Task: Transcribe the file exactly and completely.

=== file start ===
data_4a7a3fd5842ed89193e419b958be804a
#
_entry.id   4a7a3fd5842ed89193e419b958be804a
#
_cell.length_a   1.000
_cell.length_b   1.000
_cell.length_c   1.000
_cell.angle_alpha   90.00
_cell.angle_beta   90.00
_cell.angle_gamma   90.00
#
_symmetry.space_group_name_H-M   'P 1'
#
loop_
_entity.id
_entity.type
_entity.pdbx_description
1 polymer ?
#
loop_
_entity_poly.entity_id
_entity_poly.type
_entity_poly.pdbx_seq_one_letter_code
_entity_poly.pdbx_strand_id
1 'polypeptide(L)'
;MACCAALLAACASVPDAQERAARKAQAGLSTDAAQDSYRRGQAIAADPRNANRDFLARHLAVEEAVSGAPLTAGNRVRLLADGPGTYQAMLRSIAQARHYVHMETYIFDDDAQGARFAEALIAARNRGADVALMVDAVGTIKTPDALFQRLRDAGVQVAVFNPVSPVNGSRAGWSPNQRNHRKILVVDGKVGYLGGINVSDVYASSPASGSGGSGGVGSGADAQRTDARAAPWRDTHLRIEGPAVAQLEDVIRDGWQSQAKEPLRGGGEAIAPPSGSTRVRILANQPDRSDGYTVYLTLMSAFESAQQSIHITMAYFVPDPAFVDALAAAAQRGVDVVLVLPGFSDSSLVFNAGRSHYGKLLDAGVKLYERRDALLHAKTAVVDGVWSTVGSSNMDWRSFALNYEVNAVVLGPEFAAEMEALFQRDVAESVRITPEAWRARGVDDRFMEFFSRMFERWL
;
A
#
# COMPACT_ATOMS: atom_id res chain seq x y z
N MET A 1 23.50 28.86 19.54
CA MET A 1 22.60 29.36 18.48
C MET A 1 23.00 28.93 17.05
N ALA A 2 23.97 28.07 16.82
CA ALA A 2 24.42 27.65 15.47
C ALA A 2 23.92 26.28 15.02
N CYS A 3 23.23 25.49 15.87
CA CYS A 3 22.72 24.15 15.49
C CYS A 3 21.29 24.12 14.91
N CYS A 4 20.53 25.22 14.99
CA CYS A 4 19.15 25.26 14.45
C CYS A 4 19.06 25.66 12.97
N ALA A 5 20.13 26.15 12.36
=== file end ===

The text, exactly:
data_4a7a3fd5842ed89193e419b958be804a
#
_entry.id   4a7a3fd5842ed89193e419b958be804a
#
_cell.length_a   1.000
_cell.length_b   1.000
_cell.length_c   1.000
_cell.angle_alpha   90.00
_cell.angle_beta   90.00
_cell.angle_gamma   90.00
#
_symmetry.space_group_name_H-M   'P 1'
#
loop_
_entity.id
_entity.type
_entity.pdbx_description
1 polymer ?
#
loop_
_entity_poly.entity_id
_entity_poly.type
_entity_poly.pdbx_seq_one_letter_code
_entity_poly.pdbx_strand_id
1 'polypeptide(L)'
;MACCAALLAACASVPDAQERAARKAQAGLSTDAAQDSYRRGQAIAADPRNANRDFLARHLAVEEAVSGAPLTAGNRVRLLADGPGTYQAMLRSIAQARHYVHMETYIFDDDAQGARFAEALIAARNRGADVALMVDAVGTIKTPDALFQRLRDAGVQVAVFNPVSPVNGSRAGWSPNQRNHRKILVVDGKVGYLGGINVSDVYASSPASGSGGSGGVGSGADAQRTDARAAPWRDTHLRIEGPAVAQLEDVIRDGWQSQAKEPLRGGGEAIAPPSGSTRVRILANQPDRSDGYTVYLTLMSAFESAQQSIHITMAYFVPDPAFVDALAAAAQRGVDVVLVLPGFSDSSLVFNAGRSHYGKLLDAGVKLYERRDALLHAKTAVVDGVWSTVGSSNMDWRSFALNYEVNAVVLGPEFAAEMEALFQRDVAESVRITPEAWRARGVDDRFMEFFSRMFERWL
;
A
#
# COMPACT_ATOMS: atom_id res chain seq x y z
N MET A 1 23.50 28.86 19.54
CA MET A 1 22.60 29.36 18.48
C MET A 1 23.00 28.93 17.05
N ALA A 2 23.97 28.07 16.82
CA ALA A 2 24.42 27.65 15.47
C ALA A 2 23.92 26.28 15.02
N CYS A 3 23.23 25.49 15.87
CA CYS A 3 22.72 24.15 15.49
C CYS A 3 21.29 24.12 14.91
N CYS A 4 20.53 25.22 14.99
CA CYS A 4 19.15 25.26 14.45
C CYS A 4 19.06 25.66 12.97
N ALA A 5 20.13 26.15 12.36